Howard Schultz announced this week that he will be stepping down as the executive chairman of Starbucks, the company he founded in 1971 with one store in Seattle’s Pike Place, and now has more than 28,000 stores in 77 countries.
In this era of breakthrough technology and apps that transform our lives, Starbucks became ubiquitous. To many, it’s the “third place” between home and work, and has transformed the way we socialize.
Starbucks and Schultz are synonymous, but few know his interesting back story.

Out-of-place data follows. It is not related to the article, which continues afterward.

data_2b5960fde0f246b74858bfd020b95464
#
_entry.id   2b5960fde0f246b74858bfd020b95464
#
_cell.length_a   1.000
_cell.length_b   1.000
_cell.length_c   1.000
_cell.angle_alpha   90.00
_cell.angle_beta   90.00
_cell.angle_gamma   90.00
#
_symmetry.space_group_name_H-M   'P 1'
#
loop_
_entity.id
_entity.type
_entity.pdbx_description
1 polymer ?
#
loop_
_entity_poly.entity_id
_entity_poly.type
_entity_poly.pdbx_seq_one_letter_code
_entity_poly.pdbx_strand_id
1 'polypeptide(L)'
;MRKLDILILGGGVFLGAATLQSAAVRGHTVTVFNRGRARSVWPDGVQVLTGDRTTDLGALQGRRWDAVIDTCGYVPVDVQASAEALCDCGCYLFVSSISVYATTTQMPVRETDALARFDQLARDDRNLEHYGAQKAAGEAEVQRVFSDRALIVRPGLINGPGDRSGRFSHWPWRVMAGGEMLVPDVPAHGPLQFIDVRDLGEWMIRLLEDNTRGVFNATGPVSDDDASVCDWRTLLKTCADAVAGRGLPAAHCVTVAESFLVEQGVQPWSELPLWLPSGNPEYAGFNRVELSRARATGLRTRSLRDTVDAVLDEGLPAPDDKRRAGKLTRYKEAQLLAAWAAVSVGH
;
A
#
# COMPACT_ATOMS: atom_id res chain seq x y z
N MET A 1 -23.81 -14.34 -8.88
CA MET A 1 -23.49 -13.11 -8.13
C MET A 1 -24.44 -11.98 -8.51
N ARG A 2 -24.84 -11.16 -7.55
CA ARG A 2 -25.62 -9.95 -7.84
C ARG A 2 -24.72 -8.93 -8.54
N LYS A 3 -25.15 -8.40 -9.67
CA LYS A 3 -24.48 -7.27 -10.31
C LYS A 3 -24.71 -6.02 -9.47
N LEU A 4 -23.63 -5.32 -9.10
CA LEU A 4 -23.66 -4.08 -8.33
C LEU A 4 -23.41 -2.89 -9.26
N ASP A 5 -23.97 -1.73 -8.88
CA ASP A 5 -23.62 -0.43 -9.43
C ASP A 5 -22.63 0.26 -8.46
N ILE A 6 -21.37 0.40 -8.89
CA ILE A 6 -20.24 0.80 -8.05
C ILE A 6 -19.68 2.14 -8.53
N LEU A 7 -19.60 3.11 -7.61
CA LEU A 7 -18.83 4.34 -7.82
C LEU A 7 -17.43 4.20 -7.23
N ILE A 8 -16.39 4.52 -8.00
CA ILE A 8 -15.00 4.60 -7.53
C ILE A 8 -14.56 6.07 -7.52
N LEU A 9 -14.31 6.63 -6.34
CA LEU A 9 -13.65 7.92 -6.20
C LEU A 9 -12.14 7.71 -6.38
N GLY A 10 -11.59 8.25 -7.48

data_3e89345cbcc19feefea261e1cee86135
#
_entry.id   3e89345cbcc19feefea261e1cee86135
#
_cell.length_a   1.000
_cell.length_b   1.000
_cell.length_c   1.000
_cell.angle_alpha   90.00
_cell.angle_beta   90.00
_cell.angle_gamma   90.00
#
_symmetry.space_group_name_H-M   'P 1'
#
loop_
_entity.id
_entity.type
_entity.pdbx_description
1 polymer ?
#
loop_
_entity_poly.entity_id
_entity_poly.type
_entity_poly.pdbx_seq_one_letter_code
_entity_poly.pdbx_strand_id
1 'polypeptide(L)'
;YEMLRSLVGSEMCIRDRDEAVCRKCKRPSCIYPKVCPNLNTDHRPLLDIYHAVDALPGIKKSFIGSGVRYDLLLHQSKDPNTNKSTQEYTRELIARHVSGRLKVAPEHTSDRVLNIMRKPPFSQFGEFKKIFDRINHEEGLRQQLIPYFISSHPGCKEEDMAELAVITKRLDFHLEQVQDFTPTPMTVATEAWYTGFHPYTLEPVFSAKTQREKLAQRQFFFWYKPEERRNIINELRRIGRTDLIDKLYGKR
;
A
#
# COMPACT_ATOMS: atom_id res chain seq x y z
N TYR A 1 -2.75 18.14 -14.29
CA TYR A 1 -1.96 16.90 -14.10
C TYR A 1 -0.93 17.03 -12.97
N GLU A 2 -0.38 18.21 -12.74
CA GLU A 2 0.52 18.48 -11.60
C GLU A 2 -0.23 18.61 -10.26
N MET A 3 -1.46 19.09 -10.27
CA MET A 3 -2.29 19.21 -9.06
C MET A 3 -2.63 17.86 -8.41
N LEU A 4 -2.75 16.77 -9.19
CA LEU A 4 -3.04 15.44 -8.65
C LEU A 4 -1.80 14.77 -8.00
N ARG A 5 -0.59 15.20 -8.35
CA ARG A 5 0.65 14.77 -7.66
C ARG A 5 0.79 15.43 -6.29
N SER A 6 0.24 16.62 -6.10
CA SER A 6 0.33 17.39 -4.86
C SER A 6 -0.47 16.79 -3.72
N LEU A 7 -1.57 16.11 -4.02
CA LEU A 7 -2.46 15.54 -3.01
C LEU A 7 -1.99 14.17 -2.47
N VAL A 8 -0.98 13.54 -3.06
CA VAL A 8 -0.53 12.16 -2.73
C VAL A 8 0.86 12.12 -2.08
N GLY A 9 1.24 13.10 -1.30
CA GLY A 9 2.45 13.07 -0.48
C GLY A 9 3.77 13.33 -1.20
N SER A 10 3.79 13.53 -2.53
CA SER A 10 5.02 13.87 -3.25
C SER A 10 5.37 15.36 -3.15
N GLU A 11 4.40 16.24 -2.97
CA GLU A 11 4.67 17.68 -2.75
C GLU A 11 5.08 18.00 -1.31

He joined Starbucks as its marketing director just as it was opening its fourth shop. On a vacation to Italy, he became obsessed by the aura and culture surrounding coffee and tried to convince Starbucks’s owners to sell espresso, but they disagreed.
He left Starbucks in 1986 to open his own coffee shop, which he named Il Giornale. He later bought the Starbucks coffee business from the original owners, renamed his own shop Starbucks—and the rest is history.
Schultz and Starbucks changed the way Americans regard and drink coffee. It is a classic story about a guy from meager beginnings in Brooklyn, NY who had an idea and made it real.
Now, I think I’ll run out and grab a mocha skim latte.